Niche books are very profitable. How are their authors chosen?

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I publish to niche markets, in my case to K-12 school administrators. All of those who write books for my firm must have a specific field of expertise of interest (and meet needs of) K-12 school administrators. Two examples, our two latest books, are The Art of School Boarding: What Every School Board Member Needs to Know and The School Principal’s Toolbook. Our book titles tell the kind of knowledge (and expertise) the author is sharing.

Before we ask an author to publish with us we know that they are the best expert we can find about their topic. The author tells us what of their expertise our niche members will pay to read about; that is, what buyers’ needs their book will help the buyer meet. Together, we write a title that tells in one short line what their book is about, and from it we create a book description that explains more fully what the book will cover and what benefits they will receive from buying (and applying) the book’s message and processes. Finally, we develop a tentative table of contents so that everything important is covered in a sensible order.

The writer then writes their book, we edit it (in collaboration with them), they rewrite what needs redoing, we have it proofed, we edit a last time, and out comes the book.

I mention the process because we have a second and equally important selection criterion for the writer: that they have experience speaking to the niche, are an association member, and expect to regularly offer major presentations built around the book and their expertise to the niche. A logical extension is that their listeners will want to buy their book after hearing their presentations. (We also encourage them to write articles based on their book for association newsletters, journals, or related venues.)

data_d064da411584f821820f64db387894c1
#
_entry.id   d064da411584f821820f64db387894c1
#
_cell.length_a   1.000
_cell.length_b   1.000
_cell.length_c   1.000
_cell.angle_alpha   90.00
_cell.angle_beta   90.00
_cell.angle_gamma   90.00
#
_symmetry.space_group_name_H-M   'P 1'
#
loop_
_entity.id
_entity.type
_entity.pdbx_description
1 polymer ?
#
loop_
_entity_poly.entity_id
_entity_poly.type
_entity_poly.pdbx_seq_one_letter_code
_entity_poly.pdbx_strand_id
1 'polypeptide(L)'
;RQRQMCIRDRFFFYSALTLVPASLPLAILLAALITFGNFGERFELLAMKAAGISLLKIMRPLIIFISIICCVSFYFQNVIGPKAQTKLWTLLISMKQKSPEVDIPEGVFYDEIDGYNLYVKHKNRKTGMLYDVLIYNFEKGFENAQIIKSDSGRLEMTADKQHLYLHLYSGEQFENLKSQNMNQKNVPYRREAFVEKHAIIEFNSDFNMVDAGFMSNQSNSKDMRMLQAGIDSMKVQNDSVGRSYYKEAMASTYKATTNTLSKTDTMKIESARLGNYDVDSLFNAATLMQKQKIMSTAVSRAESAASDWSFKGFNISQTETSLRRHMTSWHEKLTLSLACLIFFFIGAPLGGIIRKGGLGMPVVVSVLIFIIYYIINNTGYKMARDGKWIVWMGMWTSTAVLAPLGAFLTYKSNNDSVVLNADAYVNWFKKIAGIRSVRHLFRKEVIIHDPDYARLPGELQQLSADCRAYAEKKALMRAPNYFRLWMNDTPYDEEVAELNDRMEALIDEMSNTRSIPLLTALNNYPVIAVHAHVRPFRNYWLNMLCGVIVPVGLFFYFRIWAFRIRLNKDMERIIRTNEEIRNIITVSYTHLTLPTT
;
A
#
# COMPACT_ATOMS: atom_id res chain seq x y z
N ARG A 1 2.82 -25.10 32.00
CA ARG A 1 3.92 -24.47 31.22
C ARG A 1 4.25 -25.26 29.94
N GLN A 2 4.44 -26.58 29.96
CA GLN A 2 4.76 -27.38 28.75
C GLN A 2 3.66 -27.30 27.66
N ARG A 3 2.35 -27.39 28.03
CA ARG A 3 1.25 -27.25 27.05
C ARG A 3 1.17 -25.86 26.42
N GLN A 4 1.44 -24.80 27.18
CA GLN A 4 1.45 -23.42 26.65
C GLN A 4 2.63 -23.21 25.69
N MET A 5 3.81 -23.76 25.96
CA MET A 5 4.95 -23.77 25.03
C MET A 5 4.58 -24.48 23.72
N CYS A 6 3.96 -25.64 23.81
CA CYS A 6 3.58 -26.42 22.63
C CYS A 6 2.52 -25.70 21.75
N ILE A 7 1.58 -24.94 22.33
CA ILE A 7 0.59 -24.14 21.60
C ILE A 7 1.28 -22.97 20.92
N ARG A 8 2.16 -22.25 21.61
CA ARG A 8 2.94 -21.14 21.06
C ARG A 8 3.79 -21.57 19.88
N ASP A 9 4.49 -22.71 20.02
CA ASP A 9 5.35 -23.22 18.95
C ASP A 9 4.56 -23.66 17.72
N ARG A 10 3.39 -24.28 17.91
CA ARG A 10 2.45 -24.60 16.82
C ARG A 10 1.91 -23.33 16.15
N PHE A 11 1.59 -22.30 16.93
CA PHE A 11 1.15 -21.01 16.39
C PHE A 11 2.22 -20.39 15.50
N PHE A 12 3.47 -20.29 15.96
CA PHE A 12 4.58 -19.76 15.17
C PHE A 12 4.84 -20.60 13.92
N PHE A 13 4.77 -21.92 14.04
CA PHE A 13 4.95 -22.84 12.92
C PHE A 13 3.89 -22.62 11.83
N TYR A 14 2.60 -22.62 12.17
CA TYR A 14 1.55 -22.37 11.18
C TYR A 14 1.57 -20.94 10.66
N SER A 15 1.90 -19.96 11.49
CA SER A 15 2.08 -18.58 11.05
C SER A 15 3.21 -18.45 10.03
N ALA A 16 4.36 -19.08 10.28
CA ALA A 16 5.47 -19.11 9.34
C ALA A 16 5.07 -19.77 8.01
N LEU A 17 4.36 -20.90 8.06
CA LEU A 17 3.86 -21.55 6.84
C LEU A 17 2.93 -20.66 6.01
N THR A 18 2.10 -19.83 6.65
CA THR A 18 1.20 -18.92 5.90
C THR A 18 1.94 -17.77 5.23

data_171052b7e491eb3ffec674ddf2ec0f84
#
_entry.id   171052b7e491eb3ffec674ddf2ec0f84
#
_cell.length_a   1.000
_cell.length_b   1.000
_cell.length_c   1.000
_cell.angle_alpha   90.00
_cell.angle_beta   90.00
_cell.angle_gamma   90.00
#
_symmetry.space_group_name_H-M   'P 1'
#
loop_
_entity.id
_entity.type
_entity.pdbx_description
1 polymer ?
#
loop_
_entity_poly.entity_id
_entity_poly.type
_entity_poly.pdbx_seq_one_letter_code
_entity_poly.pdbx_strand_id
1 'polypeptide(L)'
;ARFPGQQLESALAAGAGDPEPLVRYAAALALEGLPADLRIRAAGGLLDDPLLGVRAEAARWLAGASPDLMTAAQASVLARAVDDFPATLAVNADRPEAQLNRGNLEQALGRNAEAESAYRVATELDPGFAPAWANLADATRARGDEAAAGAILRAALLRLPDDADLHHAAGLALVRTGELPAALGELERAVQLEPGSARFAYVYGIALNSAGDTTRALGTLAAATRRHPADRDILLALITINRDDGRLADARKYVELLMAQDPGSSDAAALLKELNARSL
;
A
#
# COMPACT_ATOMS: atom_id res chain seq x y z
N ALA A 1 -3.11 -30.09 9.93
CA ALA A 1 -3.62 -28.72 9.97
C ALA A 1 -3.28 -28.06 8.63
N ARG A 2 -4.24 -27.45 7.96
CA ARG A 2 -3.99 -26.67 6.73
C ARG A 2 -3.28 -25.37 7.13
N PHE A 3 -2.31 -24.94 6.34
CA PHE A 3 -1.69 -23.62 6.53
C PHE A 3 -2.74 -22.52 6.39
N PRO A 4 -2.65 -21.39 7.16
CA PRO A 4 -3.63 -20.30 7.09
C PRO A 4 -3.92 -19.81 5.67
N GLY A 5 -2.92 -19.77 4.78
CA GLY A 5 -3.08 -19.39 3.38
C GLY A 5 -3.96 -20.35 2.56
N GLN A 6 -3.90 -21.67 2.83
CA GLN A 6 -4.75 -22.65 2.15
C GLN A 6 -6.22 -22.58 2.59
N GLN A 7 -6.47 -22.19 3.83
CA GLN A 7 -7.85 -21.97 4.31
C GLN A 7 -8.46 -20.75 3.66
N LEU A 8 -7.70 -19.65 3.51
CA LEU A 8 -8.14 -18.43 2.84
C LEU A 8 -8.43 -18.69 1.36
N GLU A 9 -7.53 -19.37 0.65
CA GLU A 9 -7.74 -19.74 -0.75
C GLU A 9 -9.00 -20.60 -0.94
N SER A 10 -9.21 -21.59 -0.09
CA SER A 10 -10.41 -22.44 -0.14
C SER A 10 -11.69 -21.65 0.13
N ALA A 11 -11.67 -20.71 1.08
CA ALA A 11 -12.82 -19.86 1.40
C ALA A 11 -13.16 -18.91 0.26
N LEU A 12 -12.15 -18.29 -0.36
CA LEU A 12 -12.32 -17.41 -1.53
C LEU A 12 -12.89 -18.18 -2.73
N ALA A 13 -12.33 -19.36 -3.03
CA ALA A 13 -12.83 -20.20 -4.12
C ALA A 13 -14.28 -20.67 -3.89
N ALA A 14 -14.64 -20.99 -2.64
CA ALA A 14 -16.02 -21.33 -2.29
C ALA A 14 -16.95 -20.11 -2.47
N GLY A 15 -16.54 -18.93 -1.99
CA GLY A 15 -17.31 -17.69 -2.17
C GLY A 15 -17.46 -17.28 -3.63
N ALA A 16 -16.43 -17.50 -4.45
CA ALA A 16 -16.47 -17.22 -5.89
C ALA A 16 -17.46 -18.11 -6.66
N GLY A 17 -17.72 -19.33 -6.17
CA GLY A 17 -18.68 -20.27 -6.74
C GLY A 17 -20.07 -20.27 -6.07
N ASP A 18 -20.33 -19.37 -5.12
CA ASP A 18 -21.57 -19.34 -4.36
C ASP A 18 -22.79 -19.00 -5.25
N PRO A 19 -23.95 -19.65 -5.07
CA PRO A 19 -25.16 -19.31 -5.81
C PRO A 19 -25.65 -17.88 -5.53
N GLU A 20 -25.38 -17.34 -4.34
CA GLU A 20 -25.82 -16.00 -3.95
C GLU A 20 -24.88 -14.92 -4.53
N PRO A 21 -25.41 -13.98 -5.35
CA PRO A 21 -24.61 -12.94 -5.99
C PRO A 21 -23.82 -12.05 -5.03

We want to help our authors build their own expertise “empires,” and we hope that the book that we jointly create is the foundation of that growth.

The reason for this blog? How do we select or reject authors is a frequent question asked when I speak about niche publishing, so I hope the information above shares some insight into our firm’s procedure.

We also pre-test our niche books so we know, before the books are written and printed, an approximate number of bound books we will sell, the price (or range) that buyers will pay, and if the title is acceptable. How that’s done requires much more detail and examples. The best source is my Niche Publishing: Publishing Profitably Every Time. Other related material can be found here.

Best wishes,

Gordon BurgettThe Art of School Boarding

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